THE start date for changes to the national Ovine Johnes Disease management plan that have caused so much angst in the sheep industry has been delayed six months.
But Frank Tobin – who is heading up the industry committee formed out of last month’s meeting hosted by Australian Wool Innovation – says the announcement only adds to growers’ confusion about what they should do about the changes.
The decision was made at a phone hook-up of WoolProducers Australia and Sheepmeat Council of Australia representatives last week and will see a transition period to the new rules extended until July 1, 2013.
In a joint statement released on Monday, the two lobby groups said the extension reflected recent industry concern about the new changes.
“There have been many issues raised over the past weeks and a high level of concern about the proposed program. These need to be considered, particularly the lack of recognition for vaccinates, and WPA and SCA are considering how these might be addressed,” it said.
“The six-month extension provides time for these concerns to be considered. Both councils are committed to implementing a practical and technically sound plan to reduce the spread of OJD.
“Both WPA and SCA have always and continue to strongly support the use of vaccination as a management tool in the control of OJD.”
The statement concludes by telling producers who have prepared for the January 1 start date that they can implement their individual biosecurity plan at any stage.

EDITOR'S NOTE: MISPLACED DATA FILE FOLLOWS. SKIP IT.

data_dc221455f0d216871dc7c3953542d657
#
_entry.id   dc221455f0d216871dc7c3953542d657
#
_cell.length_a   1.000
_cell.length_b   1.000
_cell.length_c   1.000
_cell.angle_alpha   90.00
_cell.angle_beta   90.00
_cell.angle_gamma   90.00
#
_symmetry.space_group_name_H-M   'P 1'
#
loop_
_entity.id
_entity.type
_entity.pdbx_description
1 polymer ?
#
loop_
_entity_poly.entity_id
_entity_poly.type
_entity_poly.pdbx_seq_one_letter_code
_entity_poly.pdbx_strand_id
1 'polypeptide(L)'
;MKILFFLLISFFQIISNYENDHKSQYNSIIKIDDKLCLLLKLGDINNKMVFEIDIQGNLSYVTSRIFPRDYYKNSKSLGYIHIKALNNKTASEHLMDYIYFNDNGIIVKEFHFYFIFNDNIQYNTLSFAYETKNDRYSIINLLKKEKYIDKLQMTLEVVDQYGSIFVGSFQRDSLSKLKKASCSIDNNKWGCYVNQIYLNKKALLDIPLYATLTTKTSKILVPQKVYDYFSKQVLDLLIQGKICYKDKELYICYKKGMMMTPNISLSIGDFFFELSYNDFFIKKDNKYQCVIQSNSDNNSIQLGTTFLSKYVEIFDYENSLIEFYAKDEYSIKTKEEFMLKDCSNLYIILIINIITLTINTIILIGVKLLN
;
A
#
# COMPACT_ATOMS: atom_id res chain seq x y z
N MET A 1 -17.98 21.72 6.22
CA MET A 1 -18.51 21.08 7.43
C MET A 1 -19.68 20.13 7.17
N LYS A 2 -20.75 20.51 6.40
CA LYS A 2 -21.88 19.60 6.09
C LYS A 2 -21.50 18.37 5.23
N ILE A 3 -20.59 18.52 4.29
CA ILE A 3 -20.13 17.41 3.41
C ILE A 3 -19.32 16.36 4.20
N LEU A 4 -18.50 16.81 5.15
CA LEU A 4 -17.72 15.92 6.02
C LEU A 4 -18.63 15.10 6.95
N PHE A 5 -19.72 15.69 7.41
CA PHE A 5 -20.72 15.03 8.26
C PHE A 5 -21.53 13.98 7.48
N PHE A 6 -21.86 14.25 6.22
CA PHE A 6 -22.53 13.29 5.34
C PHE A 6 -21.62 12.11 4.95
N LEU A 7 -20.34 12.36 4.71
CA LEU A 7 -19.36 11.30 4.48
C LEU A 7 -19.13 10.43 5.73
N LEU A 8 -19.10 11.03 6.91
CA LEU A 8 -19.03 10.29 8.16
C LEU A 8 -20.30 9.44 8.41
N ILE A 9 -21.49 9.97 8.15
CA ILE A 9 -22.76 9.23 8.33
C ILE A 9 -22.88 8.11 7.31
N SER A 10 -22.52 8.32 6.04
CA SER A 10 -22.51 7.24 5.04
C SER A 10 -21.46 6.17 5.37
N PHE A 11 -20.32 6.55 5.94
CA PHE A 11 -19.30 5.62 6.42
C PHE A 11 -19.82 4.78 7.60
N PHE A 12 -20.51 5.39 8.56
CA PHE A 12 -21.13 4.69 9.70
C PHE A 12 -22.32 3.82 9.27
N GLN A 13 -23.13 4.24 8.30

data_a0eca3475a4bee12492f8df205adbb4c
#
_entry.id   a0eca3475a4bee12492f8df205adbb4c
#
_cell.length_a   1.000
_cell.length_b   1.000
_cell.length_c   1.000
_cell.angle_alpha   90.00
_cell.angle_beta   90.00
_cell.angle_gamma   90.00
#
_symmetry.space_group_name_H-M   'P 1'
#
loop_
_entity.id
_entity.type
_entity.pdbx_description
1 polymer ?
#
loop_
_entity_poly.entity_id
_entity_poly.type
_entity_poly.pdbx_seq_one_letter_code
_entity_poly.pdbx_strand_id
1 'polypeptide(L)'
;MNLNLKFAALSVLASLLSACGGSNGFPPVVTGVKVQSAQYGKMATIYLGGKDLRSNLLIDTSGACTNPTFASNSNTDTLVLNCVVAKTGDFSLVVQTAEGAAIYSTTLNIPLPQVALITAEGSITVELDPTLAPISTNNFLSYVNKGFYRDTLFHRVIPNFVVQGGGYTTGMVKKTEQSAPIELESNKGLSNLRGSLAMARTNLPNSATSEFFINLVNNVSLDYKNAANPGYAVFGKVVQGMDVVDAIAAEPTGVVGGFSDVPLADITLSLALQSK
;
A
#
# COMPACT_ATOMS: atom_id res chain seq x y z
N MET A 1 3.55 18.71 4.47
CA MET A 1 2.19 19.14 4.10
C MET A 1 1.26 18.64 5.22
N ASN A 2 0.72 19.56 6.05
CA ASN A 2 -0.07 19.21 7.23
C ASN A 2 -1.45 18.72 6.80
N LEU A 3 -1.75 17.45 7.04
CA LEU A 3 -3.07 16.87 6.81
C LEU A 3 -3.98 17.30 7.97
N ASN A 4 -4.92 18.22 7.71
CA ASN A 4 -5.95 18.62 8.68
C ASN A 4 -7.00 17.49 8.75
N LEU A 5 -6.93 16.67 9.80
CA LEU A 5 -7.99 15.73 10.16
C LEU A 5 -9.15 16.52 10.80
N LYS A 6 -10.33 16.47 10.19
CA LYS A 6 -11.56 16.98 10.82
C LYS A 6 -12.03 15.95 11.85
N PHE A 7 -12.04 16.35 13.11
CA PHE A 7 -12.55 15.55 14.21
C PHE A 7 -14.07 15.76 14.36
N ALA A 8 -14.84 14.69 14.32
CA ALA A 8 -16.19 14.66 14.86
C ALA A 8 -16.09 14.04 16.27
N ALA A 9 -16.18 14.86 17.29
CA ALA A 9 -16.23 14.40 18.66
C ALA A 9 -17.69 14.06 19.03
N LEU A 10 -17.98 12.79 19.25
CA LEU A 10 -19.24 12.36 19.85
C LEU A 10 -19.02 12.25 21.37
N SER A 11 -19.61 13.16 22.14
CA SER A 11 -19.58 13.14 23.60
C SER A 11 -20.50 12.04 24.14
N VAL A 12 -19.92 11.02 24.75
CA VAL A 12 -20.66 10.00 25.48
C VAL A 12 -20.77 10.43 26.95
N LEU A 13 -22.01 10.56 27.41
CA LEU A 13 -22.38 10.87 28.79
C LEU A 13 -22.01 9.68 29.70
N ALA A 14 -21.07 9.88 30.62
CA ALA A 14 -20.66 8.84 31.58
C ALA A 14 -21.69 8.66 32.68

Mr Tobin said this made it sound like the two lobby groups were only delaying the start date and not allowing enough time for growers’ concerns to be investigated in full.
He said it only added to growers’ confusion because they could prepare for the changes to be implemented on July 1, 2013, and have another amendment to the plan that would mean all that effort was for nothing.
He said growers needed to make decisions now on whether it was worthwhile vaccinating spring-drop lambs and whether they would be recognised under the program – a decision that could cost thousands of dollars.
The Victorian Farmers Federation is claiming the delay as a win in the first stage of a battle to defer and amend the proposed changes.
VFF Livestock president Ian Feldtmann said the decision was great news for sheep producers and gave the industry time to come to a “more sensible solution”.
“I’d like to thank the 556 sheep producers who signed our petition opposing the new rules and all those who attended our OJD forums. As they say it’s a victory for common sense,” he said. “We also appreciate Victorian Agriculture Minister Peter Walsh’s support.”
WoolProducers and SCA reiterated that in developing the changes there was extensive public consultation indicating strong support for a national plan; the industry worked with government and sought independent technical advice; and a key concern was shedding could still occur in infected vaccinated animals.